I recently delivered some user testing for Sainsbury’s in North London and one of our panel members who was user testing, needed to get a cab to Waterloo Station. Stewart has MS and was using a small scooter. Well we’ve all read about the difficulties people with mobility vehicles have in respect of transport, but this guy’s experiences really opened my eyes.
To try to be helpful, a Sainsbury’s colleague said she would order a cab and having made the call, and been told that one was on the way, I went with Stewart to wait on the pavement. So we waited, and we waited. Repeated calls were made to different taxi companies. Someone went to the main road and tried to hail a black cab, but there were no black cabs. We asked the taxi firm over the road if they could take him, but they had no accessible vehicles. We used a variety of social media channels to try to attract an accessible cab to our exact location. And two people went by car to the nearest taxi rank at a nearby station in order that one could take an accessible cab back to collect Stewart. All of these strategies failed … and still Stewart sat there. I must say he was extremely long suffering – but I guess he’s used to it.
Three hours passed and it was now 7pm and he’s starting to get agitated. In fact we all are. Eventually, a black minibus type cab came into the car park where we were waiting. I threw myself at the driver and begged him to take Stewart to Waterloo. He said he would but did not have ramped access. So this is what happened …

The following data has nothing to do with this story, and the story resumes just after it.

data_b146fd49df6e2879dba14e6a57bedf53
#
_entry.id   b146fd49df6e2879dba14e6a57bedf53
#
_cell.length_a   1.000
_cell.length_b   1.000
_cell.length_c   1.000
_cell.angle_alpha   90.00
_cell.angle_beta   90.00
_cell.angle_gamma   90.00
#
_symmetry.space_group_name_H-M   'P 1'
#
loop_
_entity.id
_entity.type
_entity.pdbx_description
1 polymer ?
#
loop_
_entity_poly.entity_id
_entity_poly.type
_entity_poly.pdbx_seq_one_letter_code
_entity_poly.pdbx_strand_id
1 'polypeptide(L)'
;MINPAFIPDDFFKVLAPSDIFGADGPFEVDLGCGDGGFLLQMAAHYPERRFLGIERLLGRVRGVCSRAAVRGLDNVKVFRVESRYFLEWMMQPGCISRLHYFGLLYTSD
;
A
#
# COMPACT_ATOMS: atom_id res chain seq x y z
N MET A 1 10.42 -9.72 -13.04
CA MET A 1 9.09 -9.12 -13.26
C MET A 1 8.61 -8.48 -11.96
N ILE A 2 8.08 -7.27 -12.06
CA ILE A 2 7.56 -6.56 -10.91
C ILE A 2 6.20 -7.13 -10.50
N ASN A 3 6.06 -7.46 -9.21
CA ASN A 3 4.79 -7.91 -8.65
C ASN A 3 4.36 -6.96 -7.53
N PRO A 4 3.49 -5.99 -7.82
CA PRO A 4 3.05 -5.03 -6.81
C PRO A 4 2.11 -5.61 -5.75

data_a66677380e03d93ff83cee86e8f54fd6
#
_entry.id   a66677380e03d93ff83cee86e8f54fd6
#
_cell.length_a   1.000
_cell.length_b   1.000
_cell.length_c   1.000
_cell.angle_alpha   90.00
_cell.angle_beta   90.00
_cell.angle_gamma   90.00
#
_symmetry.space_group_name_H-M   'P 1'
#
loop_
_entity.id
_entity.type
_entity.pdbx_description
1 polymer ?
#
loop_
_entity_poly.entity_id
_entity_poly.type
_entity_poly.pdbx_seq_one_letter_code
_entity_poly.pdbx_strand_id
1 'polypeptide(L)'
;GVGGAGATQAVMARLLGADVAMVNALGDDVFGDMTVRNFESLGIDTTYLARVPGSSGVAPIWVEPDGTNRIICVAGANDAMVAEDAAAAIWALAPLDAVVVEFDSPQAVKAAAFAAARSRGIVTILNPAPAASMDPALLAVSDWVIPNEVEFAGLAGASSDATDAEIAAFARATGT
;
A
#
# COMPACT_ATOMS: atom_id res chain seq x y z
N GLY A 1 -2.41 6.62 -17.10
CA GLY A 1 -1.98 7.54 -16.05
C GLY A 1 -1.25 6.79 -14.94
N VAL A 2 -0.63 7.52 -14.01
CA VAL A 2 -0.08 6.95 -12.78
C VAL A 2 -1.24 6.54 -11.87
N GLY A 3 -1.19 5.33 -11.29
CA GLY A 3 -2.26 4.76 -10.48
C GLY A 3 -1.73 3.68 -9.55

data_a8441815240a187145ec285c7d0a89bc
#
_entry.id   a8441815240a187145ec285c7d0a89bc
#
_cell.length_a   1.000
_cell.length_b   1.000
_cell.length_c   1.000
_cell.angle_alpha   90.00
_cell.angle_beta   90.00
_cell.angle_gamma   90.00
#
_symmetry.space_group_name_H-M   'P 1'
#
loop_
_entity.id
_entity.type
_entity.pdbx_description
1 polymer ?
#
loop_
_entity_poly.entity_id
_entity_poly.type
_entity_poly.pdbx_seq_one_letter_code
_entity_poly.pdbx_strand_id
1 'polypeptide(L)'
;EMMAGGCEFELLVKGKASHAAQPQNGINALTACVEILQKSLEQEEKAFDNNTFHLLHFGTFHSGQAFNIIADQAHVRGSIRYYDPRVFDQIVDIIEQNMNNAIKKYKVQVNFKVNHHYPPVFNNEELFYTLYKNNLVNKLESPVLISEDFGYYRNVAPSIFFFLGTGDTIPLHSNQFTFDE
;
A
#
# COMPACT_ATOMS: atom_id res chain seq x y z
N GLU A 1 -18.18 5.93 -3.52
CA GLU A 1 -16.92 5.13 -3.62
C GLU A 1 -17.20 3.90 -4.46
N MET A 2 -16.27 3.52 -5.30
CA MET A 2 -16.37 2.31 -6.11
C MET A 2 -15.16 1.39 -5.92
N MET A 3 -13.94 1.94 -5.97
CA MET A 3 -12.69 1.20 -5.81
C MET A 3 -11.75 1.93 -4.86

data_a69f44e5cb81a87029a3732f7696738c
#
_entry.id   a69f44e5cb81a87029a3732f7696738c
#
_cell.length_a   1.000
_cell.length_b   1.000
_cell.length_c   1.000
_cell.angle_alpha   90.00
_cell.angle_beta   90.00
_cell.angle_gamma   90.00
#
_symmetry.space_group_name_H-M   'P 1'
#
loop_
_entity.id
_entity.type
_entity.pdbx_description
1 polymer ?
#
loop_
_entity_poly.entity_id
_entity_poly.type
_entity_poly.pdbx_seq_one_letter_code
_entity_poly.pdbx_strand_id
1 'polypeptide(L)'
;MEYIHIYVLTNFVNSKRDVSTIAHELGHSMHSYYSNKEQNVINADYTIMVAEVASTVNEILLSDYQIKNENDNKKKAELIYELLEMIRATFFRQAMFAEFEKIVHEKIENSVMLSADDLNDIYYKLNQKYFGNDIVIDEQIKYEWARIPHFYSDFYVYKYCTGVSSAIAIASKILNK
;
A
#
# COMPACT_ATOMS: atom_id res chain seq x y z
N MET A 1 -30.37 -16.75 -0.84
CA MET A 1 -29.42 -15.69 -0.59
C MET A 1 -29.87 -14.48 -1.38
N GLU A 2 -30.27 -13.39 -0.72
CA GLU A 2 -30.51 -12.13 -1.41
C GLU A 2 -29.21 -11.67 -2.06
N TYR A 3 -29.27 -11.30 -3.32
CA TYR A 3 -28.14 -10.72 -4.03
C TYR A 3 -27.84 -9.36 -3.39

Stewart managed to raise himself out of his scooter, and in a standing position, leant against the side of the vehicle at the end of the back bench seat. His scooter was dismantled under his instruction and the pieces loaded bit by bit into the boot. Then, the taxi driver went round to the other side of the vehicle, opened the door, reached in across the bench seat, grabbed Steward under the arms and literally dragged him into the taxi, so he’s now lying across the back seat. Despite every effort, Stewart was unable to bend his legs in order to sit on the seat and so the taxi driver and I manhandled him into a sitting position, strapped him in and off he went to Waterloo. I’m not sure who was more distressed by this treatment, Stewart or me and I shudder to think of his experience. I should point out that the taxi driver was helpful, he did take him, and he did what he had to do, in order to. I think Stewart’s exit from the taxi was a little more gentle. And he got his train.
This simply can’t be right. We must all join every existing campaign to change the situation and give disabled people equal opportunities in all forms of public transport.